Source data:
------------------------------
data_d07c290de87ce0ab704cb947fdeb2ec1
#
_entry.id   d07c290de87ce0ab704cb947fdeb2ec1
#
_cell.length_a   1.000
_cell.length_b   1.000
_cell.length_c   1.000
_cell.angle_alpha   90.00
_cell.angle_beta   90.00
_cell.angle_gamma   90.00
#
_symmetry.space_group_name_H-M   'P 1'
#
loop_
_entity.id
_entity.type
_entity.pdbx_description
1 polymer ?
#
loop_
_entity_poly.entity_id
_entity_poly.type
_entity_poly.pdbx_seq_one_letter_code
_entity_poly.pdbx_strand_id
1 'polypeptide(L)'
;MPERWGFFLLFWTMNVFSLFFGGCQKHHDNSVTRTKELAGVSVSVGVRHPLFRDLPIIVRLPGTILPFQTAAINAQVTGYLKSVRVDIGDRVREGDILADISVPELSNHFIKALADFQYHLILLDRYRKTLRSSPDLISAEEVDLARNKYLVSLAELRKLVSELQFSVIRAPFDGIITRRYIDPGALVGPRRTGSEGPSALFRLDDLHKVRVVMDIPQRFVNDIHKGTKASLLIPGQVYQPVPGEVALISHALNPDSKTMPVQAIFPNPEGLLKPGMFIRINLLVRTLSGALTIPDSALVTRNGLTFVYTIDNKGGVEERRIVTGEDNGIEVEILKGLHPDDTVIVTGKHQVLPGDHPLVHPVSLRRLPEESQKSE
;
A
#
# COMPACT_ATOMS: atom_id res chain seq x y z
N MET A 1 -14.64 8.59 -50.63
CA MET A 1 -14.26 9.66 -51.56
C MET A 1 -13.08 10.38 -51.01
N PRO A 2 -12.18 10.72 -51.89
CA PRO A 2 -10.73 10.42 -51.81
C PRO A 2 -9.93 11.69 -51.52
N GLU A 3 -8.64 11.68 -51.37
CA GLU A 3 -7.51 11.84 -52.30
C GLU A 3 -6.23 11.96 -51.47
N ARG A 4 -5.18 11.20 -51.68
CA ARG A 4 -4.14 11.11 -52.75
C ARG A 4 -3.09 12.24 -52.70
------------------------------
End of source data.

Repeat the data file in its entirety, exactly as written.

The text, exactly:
data_d07c290de87ce0ab704cb947fdeb2ec1
#
_entry.id   d07c290de87ce0ab704cb947fdeb2ec1
#
_cell.length_a   1.000
_cell.length_b   1.000
_cell.length_c   1.000
_cell.angle_alpha   90.00
_cell.angle_beta   90.00
_cell.angle_gamma   90.00
#
_symmetry.space_group_name_H-M   'P 1'
#
loop_
_entity.id
_entity.type
_entity.pdbx_description
1 polymer ?
#
loop_
_entity_poly.entity_id
_entity_poly.type
_entity_poly.pdbx_seq_one_letter_code
_entity_poly.pdbx_strand_id
1 'polypeptide(L)'
;MPERWGFFLLFWTMNVFSLFFGGCQKHHDNSVTRTKELAGVSVSVGVRHPLFRDLPIIVRLPGTILPFQTAAINAQVTGYLKSVRVDIGDRVREGDILADISVPELSNHFIKALADFQYHLILLDRYRKTLRSSPDLISAEEVDLARNKYLVSLAELRKLVSELQFSVIRAPFDGIITRRYIDPGALVGPRRTGSEGPSALFRLDDLHKVRVVMDIPQRFVNDIHKGTKASLLIPGQVYQPVPGEVALISHALNPDSKTMPVQAIFPNPEGLLKPGMFIRINLLVRTLSGALTIPDSALVTRNGLTFVYTIDNKGGVEERRIVTGEDNGIEVEILKGLHPDDTVIVTGKHQVLPGDHPLVHPVSLRRLPEESQKSE
;
A
#
# COMPACT_ATOMS: atom_id res chain seq x y z
N MET A 1 -14.64 8.59 -50.63
CA MET A 1 -14.26 9.66 -51.56
C MET A 1 -13.08 10.38 -51.01
N PRO A 2 -12.18 10.72 -51.89
CA PRO A 2 -10.73 10.42 -51.81
C PRO A 2 -9.93 11.69 -51.52
N GLU A 3 -8.64 11.68 -51.37
CA GLU A 3 -7.51 11.84 -52.30
C GLU A 3 -6.23 11.96 -51.47
N ARG A 4 -5.18 11.20 -51.68
CA ARG A 4 -4.14 11.11 -52.75
C ARG A 4 -3.09 12.24 -52.70